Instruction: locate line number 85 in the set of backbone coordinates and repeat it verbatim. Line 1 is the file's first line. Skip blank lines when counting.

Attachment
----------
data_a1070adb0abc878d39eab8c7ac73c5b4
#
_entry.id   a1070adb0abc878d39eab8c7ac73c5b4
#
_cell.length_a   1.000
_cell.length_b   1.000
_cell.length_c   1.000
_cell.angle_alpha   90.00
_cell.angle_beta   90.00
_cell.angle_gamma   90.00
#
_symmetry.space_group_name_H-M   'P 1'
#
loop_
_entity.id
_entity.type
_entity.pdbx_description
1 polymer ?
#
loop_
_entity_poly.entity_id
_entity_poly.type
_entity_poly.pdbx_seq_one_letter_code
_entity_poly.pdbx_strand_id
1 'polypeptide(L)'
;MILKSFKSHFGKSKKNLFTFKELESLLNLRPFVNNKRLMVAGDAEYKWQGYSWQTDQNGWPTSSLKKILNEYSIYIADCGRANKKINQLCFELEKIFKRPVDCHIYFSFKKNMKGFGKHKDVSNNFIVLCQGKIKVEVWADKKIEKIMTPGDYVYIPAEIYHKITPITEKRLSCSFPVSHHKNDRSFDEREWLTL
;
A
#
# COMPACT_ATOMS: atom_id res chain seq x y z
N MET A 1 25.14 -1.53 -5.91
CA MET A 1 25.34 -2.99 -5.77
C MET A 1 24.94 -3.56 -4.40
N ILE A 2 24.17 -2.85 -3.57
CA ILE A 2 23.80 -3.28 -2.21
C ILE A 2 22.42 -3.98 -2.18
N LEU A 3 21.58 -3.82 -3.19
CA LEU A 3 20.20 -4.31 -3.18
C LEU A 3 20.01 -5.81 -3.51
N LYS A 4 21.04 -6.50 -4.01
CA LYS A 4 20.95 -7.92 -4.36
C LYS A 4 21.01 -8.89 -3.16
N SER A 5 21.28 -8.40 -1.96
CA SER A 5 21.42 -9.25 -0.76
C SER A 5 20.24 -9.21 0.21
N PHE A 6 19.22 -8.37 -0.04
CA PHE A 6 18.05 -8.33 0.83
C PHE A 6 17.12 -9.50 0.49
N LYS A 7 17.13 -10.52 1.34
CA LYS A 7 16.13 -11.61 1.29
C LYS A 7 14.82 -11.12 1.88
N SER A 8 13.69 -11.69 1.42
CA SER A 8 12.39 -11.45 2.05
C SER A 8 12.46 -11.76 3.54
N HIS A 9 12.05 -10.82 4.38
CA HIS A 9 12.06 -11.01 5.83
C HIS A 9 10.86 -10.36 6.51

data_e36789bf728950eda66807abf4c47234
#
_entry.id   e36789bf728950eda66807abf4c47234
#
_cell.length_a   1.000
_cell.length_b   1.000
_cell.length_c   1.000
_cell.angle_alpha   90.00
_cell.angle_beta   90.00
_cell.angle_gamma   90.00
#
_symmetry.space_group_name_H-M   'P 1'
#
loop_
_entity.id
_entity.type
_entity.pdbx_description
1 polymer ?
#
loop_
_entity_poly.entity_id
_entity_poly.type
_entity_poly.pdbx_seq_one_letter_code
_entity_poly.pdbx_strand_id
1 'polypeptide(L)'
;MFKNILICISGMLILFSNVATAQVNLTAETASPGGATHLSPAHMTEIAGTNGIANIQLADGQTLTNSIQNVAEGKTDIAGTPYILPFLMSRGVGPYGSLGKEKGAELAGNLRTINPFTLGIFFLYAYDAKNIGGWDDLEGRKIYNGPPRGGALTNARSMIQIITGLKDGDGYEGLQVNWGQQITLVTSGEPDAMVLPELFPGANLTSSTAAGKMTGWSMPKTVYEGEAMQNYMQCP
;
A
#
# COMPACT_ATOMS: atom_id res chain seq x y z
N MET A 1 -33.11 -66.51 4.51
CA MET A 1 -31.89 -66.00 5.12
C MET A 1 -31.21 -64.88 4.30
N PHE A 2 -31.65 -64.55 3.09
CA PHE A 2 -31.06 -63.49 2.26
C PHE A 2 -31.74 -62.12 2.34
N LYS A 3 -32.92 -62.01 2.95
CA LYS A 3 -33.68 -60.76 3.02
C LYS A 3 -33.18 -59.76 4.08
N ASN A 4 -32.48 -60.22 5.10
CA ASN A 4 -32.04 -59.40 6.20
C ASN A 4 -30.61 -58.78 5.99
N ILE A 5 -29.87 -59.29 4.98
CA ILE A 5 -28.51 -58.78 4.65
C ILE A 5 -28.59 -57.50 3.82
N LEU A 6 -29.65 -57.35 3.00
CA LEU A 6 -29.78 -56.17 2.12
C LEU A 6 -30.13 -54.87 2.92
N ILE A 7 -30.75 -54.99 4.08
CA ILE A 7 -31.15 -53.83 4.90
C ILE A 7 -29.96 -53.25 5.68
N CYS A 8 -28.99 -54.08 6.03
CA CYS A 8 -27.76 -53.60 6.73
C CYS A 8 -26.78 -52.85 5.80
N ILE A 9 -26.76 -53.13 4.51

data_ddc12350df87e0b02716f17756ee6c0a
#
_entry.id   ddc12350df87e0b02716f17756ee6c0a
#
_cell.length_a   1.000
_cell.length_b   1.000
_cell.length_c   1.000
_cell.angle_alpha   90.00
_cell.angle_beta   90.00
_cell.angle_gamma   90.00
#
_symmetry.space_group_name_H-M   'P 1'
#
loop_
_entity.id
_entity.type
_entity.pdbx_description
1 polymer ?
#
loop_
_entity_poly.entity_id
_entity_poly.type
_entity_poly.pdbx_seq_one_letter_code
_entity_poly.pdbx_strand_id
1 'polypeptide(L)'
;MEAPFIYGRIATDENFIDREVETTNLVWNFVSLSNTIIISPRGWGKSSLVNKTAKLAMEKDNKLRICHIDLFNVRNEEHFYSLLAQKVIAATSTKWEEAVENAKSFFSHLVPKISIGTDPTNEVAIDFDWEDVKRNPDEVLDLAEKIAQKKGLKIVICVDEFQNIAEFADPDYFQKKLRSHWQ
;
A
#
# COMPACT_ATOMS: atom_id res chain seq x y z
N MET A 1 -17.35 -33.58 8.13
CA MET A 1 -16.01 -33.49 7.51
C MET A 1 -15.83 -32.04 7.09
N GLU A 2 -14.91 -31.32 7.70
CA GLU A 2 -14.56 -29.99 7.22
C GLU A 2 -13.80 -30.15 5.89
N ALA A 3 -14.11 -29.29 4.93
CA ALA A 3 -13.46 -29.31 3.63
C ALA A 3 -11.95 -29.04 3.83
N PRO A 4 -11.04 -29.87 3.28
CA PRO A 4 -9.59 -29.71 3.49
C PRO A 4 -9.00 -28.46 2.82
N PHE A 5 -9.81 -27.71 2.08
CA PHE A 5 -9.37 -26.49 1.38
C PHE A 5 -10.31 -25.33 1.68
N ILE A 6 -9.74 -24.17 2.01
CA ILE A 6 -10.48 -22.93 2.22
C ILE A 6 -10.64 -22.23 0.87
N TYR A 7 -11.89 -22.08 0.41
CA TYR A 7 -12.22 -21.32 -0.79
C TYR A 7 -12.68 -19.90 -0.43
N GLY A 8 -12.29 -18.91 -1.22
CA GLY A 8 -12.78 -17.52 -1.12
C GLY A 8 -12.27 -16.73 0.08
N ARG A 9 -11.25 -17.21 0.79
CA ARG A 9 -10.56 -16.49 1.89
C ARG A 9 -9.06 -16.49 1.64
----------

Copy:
A